British Team To Search for the Mande Barung in Northern India

Creative Commons photo by Wayne Parrack of Bigfoot carving in central Washington state, sculptor unidentified.

The Mande Barung (sometimes spelled Mande Burung or Mande-burung) is an apelike creature thought to reside in the tropical rainforests of the Garo Hills, which straddle Northeast India and western Bangladesh. It’s thought to be related to the Tibetan Yeti, the Chinese Yeren, the Almas of Mongolia and the Caucasus, the Bigfoot or Sasquatch of North America’s Pacific Northwest, and by extension the Skunk Ape of Florida.

Bangladesh, incidentally, has to contend with not only the Mande Barung, but a second pesky cryptohominid, pretty impressive for a country of its size. I speak, of course, of the Ban-manush or Nyalmo, about which, in case you were wondering, Wikipedia offers this convincing argument for the stark-raving-madness of crowdsourcing anything more complex than standing there looking confused.

But…what was I saying about the Mande-Barung? Ah, yes: A post on by Nick Redfern (about whom more anon) informs me that a British team departing October 31, 2010 will begin a methodical search for the Mande Barung in the India part of the Garo Hills. The team is supported by the Center for Fortean Zoology (CFZ). A few pertinent deets from Mr. Redfern:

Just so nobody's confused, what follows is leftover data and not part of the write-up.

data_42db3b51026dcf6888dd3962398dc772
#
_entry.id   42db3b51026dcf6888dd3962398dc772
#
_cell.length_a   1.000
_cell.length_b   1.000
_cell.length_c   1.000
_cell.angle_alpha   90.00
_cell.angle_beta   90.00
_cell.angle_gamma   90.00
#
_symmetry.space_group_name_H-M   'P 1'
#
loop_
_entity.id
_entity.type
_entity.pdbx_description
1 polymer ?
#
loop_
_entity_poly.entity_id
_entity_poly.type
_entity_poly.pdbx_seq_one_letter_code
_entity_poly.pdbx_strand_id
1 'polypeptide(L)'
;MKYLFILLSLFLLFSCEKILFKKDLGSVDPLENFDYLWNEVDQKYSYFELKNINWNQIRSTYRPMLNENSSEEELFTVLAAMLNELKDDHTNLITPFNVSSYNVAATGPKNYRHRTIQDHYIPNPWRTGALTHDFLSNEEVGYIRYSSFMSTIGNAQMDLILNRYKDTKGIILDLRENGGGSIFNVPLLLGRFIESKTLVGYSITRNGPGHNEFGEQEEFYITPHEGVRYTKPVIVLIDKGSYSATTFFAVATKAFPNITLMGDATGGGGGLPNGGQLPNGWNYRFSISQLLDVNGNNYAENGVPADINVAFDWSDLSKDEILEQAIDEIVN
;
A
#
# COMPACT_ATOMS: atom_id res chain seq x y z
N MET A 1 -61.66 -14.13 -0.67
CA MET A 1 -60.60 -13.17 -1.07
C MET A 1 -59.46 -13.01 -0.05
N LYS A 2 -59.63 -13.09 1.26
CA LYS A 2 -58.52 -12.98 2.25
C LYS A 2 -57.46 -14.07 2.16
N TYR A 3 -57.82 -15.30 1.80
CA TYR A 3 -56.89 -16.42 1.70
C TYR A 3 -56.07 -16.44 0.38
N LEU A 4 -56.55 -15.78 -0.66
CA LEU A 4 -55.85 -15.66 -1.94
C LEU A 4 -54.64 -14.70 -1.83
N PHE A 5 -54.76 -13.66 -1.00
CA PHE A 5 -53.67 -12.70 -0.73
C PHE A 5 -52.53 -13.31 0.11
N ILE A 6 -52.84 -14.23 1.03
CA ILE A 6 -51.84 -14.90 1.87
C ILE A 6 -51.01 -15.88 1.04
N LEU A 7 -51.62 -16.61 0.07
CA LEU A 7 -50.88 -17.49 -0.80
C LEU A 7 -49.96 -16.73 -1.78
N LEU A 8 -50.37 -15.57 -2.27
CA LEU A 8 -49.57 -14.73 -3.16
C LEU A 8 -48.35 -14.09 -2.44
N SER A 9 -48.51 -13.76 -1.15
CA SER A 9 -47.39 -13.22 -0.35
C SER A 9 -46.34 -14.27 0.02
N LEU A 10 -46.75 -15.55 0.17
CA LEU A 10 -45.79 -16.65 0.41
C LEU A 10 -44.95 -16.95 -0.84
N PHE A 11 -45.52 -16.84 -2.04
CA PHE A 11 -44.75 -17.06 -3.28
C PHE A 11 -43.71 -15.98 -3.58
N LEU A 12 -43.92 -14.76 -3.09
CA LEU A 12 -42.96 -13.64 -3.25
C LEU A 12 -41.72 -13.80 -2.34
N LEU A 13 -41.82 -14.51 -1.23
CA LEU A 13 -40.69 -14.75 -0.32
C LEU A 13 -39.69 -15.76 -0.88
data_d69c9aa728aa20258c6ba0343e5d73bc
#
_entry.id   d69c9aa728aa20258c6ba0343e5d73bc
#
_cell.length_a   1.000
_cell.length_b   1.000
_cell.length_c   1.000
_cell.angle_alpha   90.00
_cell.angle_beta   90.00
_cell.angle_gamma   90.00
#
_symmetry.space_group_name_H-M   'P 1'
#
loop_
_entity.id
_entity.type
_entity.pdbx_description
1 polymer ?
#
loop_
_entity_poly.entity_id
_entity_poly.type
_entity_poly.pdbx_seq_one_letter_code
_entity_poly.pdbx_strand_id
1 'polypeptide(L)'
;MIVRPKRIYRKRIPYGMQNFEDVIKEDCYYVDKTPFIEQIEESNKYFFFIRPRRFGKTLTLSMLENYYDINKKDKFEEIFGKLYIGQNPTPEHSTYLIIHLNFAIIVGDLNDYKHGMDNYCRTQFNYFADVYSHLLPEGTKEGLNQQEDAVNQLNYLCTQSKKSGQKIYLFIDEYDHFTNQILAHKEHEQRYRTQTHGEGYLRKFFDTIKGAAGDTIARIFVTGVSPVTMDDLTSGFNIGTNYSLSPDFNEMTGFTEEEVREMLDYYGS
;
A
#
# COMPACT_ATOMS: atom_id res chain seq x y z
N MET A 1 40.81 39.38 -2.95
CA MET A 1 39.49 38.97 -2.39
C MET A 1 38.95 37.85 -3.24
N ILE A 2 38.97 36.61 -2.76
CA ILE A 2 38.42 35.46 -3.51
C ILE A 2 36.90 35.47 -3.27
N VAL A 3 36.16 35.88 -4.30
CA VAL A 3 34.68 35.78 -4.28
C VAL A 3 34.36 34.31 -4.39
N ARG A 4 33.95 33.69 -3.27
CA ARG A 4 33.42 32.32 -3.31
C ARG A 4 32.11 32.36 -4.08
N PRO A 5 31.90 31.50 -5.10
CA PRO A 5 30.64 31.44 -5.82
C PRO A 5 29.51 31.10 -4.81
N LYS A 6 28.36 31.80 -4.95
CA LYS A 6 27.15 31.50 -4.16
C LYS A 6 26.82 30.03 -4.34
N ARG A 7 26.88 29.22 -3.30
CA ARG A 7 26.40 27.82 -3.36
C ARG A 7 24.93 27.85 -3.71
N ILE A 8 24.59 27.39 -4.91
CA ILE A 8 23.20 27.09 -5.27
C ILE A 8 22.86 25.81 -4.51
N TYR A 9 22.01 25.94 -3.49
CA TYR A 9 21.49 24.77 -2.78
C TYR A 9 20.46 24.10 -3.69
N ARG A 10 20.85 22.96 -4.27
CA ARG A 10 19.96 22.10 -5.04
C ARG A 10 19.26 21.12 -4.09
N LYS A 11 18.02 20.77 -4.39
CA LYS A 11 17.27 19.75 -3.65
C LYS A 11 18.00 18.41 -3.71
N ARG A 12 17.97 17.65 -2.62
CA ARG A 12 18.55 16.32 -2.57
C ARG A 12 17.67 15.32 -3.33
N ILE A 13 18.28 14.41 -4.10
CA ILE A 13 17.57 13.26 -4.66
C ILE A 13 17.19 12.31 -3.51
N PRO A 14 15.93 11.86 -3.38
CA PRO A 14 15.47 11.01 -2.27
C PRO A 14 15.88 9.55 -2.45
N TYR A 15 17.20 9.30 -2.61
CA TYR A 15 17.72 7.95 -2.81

The 5-man team will be led by Adam Davies – the author of the monster-hunting-themed book, Extreme Expeditions – and will also consist of Dr Chris Clark, Dave Archer, field naturalist John McGowan, and cryptozoologist Richard Freeman; the latter a former keeper at England’s Twycross Zoo and the author of the book, Dragons: More Than A Myth.

Jonathan Downes, the founder and director of the , says of these strange and elusive animals: “The creatures are described as being up to ten feet tall, with predominantly black hair. Most importantly, they are said to walk upright, like a man. Walking apes have been reported in the area for many years. These descriptions sound almost identical to those reported in neighboring Bhutan and Tibet. Witnesses report that the Mande-Burung – which translates as forest man – is most often seen in the area in November.”

The Center for Fortean Zoology, of course, is one of the unusual suspects when it comes to cryptozoology. Their site is an absolute must-visit if monster-hunting is your gig. They are named, of course, after Charles Fort, the granddaddy of researchers into anomalous phenomena who died in 1932. As their “About Us” entry says:

At the beginning of the 21st Century monsters still roam the remote, and sometimes not so remote, corners of our planet. It is our job to search for them.

The Centre for Fortean Zoology [CFZ] is – we believe – the largest professional, scientific and full-time organisation in the world dedicated to cryptozoology – the study of unknown animals. Since 1992 the CFZ has carried out an unparalleled programme of research and investigation all over the world.

Redfern, of course, is the now US-based British UFOlogist and cryptozoologist whose books include Cosmic Crashes, On the Trail of the Saucer Spies, Three Men Seeking Monsters, There’s Something in the Woods and, yes, yes, the classic Man-Monkey.

He also is listed as a contributor to Mind-Controlled Sex Slaves and the CIA which, damn you, no, I did not write under the pseudonym “Lester Love” in the ’80s.

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